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Determining the TMga conditions for phase 1

A treadmill belt speed of 0.20 m/s was determined to be optimal following the algorithm of Figure 2. Neuromechanical factors were selected resulting in an emphasis on barefoot stepping. Because this toddler was not motivated for overground gait, an additional emphasis of this initial home program was on preparing her for overground stepping, which would include the use of orthotics. Progressive exposure to treadmill stepping while wearing shoes and orthotics was implemented in a step-wise manner, with a plan to reassess her response in 3 weeks.

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Phase 1 home program

The initial home program consisted of barefoot stepping during week 1, introduction of shoes during week 2, and introduction of orthotics during week 3 (orthotics = orthotics + shoes). Stepping in each condition was at treadmill belt speeds of 0.20 m/s. To facilitate the child's readiness for progression to the TMga + W intervention, play while standing in a walker was encouraged at home, during these initial 3 weeks of the TMga intervention.

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Progression of Intervention—Phase 2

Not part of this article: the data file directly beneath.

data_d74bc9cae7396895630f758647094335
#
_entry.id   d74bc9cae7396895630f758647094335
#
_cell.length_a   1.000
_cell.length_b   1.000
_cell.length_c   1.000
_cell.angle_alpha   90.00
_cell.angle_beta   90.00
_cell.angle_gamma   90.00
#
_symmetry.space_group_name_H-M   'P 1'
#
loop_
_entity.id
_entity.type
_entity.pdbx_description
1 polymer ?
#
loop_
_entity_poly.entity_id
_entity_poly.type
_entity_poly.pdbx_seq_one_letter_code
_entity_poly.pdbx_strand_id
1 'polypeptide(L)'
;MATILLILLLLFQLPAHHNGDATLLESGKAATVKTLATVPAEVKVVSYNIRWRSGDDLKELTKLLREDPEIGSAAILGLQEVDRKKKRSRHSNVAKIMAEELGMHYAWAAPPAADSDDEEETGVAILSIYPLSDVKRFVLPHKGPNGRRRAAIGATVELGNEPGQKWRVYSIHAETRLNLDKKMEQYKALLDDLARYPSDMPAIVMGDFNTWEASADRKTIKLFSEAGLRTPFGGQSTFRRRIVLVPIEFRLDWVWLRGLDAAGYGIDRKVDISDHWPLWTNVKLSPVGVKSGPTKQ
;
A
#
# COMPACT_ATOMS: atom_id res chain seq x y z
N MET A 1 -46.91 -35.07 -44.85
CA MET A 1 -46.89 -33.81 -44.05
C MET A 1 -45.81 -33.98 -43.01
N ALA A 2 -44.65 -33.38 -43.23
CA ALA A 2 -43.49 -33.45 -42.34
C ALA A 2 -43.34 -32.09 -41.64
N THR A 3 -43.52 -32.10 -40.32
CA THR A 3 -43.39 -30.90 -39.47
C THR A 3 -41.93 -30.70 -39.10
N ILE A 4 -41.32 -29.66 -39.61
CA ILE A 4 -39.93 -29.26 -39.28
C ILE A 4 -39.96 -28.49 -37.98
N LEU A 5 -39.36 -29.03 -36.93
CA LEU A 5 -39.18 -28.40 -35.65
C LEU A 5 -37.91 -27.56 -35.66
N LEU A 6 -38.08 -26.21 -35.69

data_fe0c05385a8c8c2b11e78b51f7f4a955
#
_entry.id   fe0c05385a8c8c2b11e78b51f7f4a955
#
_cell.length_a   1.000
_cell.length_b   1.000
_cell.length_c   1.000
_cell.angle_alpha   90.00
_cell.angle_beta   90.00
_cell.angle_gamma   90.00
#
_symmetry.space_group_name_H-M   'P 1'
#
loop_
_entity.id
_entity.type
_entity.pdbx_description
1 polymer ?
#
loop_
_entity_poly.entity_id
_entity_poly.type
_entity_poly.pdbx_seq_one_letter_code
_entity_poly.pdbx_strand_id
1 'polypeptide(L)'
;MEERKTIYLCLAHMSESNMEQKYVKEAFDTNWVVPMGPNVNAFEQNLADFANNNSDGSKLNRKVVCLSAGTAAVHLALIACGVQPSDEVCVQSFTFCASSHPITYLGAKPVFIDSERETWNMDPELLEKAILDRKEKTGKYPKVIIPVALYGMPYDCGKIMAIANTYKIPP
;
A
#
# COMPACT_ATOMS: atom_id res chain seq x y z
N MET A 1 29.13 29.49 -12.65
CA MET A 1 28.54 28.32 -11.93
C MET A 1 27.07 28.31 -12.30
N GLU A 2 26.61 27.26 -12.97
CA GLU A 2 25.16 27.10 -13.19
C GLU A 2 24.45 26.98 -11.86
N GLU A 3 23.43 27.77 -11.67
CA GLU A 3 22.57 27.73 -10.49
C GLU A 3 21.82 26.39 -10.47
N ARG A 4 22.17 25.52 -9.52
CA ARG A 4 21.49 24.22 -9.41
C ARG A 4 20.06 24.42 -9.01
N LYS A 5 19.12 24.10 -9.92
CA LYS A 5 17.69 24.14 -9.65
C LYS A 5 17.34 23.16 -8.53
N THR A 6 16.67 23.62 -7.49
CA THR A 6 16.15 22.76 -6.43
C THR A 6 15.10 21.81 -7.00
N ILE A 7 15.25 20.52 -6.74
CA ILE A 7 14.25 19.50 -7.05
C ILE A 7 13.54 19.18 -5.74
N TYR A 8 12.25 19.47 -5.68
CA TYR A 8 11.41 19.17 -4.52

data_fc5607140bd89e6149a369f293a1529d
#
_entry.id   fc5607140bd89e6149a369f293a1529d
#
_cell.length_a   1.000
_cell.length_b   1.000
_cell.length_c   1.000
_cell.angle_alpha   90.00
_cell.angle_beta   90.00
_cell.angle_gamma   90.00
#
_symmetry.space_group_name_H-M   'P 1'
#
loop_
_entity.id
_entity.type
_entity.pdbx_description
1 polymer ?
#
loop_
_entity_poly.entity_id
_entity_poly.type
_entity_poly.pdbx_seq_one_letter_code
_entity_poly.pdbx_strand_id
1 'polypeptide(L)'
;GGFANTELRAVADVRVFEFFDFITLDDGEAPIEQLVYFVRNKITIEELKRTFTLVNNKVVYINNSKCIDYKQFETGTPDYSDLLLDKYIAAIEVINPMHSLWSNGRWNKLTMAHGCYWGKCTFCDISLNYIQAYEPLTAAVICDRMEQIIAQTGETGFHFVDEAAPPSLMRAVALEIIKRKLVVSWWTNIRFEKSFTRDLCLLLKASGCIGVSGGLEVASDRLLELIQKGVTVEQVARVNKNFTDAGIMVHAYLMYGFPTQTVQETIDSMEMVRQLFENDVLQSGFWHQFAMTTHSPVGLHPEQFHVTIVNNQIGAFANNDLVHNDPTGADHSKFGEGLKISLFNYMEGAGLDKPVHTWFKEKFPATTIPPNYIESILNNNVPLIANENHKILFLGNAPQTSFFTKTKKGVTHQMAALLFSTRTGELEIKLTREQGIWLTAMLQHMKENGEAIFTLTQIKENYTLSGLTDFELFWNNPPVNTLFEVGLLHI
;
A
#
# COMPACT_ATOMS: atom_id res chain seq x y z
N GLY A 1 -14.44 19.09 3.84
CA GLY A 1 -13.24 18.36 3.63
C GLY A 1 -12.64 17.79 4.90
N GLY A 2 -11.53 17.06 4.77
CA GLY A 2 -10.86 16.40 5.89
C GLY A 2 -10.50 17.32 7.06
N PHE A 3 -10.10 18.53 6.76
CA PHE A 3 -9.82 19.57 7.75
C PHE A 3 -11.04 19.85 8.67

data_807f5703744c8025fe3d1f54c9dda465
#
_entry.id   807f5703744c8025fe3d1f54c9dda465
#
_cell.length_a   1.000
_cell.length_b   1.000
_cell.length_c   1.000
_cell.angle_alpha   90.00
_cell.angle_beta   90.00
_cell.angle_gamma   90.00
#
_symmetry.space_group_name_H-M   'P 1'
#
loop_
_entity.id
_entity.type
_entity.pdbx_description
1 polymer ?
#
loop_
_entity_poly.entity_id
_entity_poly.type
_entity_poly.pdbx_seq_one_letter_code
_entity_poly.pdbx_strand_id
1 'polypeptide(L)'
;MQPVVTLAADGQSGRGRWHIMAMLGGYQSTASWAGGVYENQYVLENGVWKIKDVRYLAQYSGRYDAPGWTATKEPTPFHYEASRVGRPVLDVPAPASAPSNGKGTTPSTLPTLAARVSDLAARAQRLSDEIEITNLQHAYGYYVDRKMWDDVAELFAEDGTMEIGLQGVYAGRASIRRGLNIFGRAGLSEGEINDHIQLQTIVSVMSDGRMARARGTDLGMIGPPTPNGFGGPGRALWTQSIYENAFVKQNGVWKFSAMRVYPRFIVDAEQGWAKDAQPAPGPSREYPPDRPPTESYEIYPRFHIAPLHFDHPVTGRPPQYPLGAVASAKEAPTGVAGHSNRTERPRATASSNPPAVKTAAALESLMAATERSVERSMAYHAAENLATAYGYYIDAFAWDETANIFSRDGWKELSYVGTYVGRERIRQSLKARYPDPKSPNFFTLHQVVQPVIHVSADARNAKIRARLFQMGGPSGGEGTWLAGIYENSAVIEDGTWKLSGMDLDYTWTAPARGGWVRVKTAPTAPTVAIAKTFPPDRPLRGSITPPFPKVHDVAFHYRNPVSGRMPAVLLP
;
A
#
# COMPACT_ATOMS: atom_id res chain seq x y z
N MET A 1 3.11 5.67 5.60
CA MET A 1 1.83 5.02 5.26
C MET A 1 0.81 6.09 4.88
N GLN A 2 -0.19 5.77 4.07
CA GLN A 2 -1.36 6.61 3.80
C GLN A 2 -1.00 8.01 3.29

After 3 weeks of treadmill stepping, gait status with a walker was reassessed. The child was able to take 12 steps. Thus, according to our algorithm, the intervention during phase 2 was progressed to TMga+ W.

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Examining data from phase 1

The parent log revealed that the home program had been implemented as planned, and that the majority of the initial treadmill stepping had been done with the toddler barefoot, with some experience stepping with shoes and orthotics (Figure 4). Step rates in shoes and orthotics were similar, but step rates while barefoot were greater (Figure 5). This might be expected from greater experience stepping barefoot than when wearing shoes or orthotics during phase 1 of the intervention. Increased step rates while barefoot as compared to step rates when wearing a shoe or orthotic might also reflect the additional mechanical load associated with the latter items.

Figure 4
Figure 4
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Figure 5
Figure 5
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Check-point: Examining muscle activity during barefoot stepping

Comparison of muscle “on” times during barefoot stepping initially and after 3 weeks of experience with stepping (pre-phase 1 and post-phase 1) showed that total muscle “on” time increased, except for the quadriceps, bilaterally (Figure 6). It is possible that the experience of increased leg activity that occurred with treadmill stepping changed the recruitment or firing rate of muscles with at least partial innervation. The increase in activity after 3 weeks of treadmill training reinforced our observations (video and parent log) that stepping barefoot was an effective strategy for increasing leg activity in this toddler. We propose that the reduction of quadriceps “on” time may have reflected improvements in the control of stepping, as quadriceps onset based on visual inspection of the signal was more periodic after 3 weeks of treadmill training. [Note: This toddler did not tolerate EMG recording well, so the use of EMG was discontinued after this point.]

Figure 6
Figure 6
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Determining TMga conditions for phase 2